Back to basics at bush escape

Will YeomanThe West Australian
At the eco retreat.
Camera IconAt the eco retreat. Credit: Will Yeoman/The West Australian

Reconnecting with yourself means reconnecting with nature. This usually requires a bit of time out.

Forget Bali. (perhaps you’d forgotten it already). Just a couple of days at a no-frills rural retreat in native bushland can do the trick.

“Nature is a great healer,” says Yani Wessley as he and his wife, Sandy, tell me about their “healing space and haven for naturalists”, Green World Eco Retreat, in the Hills near Toodyay. Indeed. I’d just driven up from Perth. The moment I stepped out of the car, a great peace descended upon me.

Despite the absence of the numerous birds and wildflowers which in spring populate the 15ha of “unspoilt mixed eucalyptus and dryandra forest”, it’s still idyllic here. As I discover when my hosts take me on a short tour of the property.

Yani and Sandy Wessley.
Camera IconYani and Sandy Wessley. Credit: Will Yeoman/The West Australian

The super-insulated straw bale house that Yani built, containsing a natural therapy centre. Capacious rainwater tanks and large solar panels. Organic fruit and vegetable gardens. A big covered space for workshops, events and meetings. A small self-contained lodging for one or two people. Here and there, quirky inspirational signs. And those glorious winding bushwalks, one of which leads to a lookout revealing a beautiful vista.

Given the strife our environment’s in, this is the alternative lifestyle that by this stage of the game should be mainstream. “All native peoples have a deep spiritual connection to the land,” says Yani.

“I guess most of us have lost that. So we’re providing a facility for people to rediscover that. To find the parts of ourselves that we’ve forgotten.”

Sandy says it’s about finding your own joy and creating your own path.

“We look at every side, from the sustainable living aspects like learning to grow your own food, to mindfulness.”

Caption here
Camera IconCaption here Credit: Will Yeoman/The West Australian

This might all seem very New Age. But it’s severely practical, and based in science as well as traditional teachings. Yani was a “sparky” in a former life, while Sandy teaches the basics of organic sustainable gardening. The philosophy may be rooted in Buddhism, but the the practice is very much practical, hands-on DIY.

“I guess ultimately we like to walk our talk,” says Yani. “I made this straw bale building 95 per cent solo. That was really the beginning. I’m also a flower essence therapist, which is a very specialised form of homeopathy.”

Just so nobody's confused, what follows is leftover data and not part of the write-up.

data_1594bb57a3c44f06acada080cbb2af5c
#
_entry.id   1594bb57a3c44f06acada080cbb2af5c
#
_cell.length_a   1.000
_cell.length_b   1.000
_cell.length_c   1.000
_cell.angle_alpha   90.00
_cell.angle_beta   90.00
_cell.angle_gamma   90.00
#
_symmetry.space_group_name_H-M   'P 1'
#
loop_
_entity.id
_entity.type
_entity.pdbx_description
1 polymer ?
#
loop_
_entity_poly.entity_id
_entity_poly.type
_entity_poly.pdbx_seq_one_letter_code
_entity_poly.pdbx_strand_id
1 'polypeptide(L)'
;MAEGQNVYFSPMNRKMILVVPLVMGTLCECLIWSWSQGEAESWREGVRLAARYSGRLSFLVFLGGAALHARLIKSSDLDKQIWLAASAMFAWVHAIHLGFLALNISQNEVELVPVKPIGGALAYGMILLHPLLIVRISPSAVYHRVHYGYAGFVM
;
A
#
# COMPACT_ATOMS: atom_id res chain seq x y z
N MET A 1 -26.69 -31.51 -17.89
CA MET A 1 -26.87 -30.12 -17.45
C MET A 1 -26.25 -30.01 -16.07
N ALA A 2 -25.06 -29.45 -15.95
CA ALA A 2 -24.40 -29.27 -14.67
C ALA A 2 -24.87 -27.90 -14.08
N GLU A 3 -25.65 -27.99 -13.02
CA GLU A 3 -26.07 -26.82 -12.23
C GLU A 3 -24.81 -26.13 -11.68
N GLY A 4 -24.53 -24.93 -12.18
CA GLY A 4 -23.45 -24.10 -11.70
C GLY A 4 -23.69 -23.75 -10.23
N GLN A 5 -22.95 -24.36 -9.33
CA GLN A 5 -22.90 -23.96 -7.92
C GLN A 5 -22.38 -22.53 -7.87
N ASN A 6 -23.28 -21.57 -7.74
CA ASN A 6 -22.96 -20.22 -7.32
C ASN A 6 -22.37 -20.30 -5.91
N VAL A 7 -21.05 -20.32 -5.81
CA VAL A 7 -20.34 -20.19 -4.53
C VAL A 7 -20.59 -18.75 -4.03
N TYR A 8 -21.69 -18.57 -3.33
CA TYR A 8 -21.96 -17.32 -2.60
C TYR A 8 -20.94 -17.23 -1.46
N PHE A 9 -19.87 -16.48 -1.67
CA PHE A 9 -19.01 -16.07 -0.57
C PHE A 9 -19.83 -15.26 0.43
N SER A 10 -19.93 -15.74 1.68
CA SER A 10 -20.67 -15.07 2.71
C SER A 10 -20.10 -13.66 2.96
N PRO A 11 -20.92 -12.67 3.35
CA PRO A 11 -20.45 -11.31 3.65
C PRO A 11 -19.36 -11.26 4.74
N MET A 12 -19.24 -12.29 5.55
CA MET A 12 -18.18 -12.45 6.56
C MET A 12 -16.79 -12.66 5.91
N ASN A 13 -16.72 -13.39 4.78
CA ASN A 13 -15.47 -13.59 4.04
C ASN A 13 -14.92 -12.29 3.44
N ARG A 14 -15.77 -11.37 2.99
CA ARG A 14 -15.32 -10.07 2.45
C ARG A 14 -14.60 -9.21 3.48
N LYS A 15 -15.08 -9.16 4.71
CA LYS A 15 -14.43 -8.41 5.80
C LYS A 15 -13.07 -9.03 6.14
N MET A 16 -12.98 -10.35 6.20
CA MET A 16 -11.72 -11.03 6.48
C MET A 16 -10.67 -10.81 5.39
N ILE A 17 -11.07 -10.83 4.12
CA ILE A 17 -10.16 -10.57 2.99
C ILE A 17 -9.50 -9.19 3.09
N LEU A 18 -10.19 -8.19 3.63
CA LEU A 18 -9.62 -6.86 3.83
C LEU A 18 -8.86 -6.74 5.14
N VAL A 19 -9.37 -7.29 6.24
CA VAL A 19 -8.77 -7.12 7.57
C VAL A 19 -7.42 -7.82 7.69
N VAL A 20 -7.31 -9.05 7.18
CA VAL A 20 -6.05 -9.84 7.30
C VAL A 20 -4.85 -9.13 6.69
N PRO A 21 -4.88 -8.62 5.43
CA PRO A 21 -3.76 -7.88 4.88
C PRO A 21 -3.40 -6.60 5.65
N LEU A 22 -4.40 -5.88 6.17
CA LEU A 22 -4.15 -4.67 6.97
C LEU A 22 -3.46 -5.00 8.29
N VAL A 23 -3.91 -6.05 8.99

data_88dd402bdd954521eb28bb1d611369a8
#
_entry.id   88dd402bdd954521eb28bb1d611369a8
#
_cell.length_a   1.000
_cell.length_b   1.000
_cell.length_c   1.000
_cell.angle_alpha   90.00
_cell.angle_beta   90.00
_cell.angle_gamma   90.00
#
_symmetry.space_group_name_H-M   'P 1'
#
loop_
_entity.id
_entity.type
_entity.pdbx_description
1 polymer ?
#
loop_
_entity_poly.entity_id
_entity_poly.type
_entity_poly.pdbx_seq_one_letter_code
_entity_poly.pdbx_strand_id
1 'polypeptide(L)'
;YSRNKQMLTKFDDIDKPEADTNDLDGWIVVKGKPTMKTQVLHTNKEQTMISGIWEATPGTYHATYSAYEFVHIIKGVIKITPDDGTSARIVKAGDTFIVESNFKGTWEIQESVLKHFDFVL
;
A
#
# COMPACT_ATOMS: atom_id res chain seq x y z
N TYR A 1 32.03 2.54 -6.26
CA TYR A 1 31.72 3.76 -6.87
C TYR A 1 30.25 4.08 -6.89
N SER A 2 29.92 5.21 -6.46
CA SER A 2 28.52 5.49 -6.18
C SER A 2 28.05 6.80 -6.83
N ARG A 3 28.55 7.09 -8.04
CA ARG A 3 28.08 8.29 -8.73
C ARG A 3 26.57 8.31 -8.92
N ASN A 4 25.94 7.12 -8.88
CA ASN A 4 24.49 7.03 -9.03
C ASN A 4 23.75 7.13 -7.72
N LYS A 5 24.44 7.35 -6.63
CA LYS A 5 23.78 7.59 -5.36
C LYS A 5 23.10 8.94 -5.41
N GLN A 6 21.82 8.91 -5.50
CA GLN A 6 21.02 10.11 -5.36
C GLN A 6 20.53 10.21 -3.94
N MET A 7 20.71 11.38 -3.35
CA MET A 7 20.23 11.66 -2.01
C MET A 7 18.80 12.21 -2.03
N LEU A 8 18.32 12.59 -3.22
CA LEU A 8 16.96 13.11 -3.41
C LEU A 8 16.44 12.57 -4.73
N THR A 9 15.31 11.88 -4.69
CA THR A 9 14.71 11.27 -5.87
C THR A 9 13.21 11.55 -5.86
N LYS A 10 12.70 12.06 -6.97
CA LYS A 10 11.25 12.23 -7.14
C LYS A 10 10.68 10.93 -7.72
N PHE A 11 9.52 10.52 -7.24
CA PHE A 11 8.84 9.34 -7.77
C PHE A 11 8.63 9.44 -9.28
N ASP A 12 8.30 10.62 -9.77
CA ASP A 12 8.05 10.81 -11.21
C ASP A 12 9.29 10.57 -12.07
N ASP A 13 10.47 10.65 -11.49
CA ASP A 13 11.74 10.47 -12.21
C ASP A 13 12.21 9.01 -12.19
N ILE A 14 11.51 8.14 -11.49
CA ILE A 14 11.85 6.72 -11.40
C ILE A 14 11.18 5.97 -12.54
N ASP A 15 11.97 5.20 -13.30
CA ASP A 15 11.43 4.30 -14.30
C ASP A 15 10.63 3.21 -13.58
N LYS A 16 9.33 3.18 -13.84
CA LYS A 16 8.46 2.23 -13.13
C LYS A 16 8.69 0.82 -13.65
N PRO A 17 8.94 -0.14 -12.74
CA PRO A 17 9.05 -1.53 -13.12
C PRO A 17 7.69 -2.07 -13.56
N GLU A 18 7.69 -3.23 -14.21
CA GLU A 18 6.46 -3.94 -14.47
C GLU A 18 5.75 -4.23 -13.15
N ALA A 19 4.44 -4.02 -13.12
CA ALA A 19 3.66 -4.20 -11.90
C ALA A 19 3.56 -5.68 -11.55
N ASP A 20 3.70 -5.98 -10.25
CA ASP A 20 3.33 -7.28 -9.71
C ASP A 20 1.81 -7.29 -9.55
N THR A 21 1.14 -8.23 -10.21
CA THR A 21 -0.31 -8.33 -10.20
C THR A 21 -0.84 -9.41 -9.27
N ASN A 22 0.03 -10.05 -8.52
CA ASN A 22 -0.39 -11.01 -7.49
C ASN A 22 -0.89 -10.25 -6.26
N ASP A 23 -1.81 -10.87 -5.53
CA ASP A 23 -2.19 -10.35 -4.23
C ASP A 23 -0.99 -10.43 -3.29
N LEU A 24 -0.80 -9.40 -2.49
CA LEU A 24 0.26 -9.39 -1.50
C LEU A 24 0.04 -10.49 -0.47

According to Yani, these flower essences can get you more quickly through any issues you might be experiencing.

“And because we have five different types of soil here, we have a broad range of wildflowers for me to use.”

For Sandy, “vegie workshops” is another way of recovering lost knowledge.

“My dad grew vegies, my mum made our clothes and I thought this was all normal,” she says, assuming that everyone did this. “Then I started talking to people and realised that we have two generations which missed out on this learning. It wasn’t being passed down any more.”

Caption here.
Camera IconCaption here. Credit: Will Yeoman/The West Australian

By teaching people the fundamentals, you could say they learn as they grow and grow as they learn. Sandy is so adept at growing fruit and vegetables that Yani calls her the Plant Whisperer.

Realising there was “a big hole in our learning”, Sandy started teaching people the basics of growing their own food: “It’s not as simple as people think. Because our land is so ancient, its soil is severely depleted. You can’t just stick something in the ground and expect it to grow.”

Ultimately, Yani and Sandy want you to “think outside the square a little”. We don’t have toilet paper — what can we use instead? We’ve got some broken stuff here — can we repair it instead of just throwing it out?

“And that’s where our sustainability workshops come in,” says Yani.

“It’s basic knowledge. It’s an alternative lifestyle. But we’re just offering ideas It’s up to you to take what you need.”

fact file

  • Green World Eco Retreat is located 18km out of Toodyay town, at 224 Parkland Drive (off Julimar Road), Julimar. It’s about 90km from Perth, with part of the drive through Chittering Valley.
  • For further information on accommodation (one single or couple per stay only — not suitable for children), sustainability workshops, remedial therapies, venue hire, bushwalks and more, contact Sandy on arose4u@iinet.net.au or Yani on 0428 887 783.

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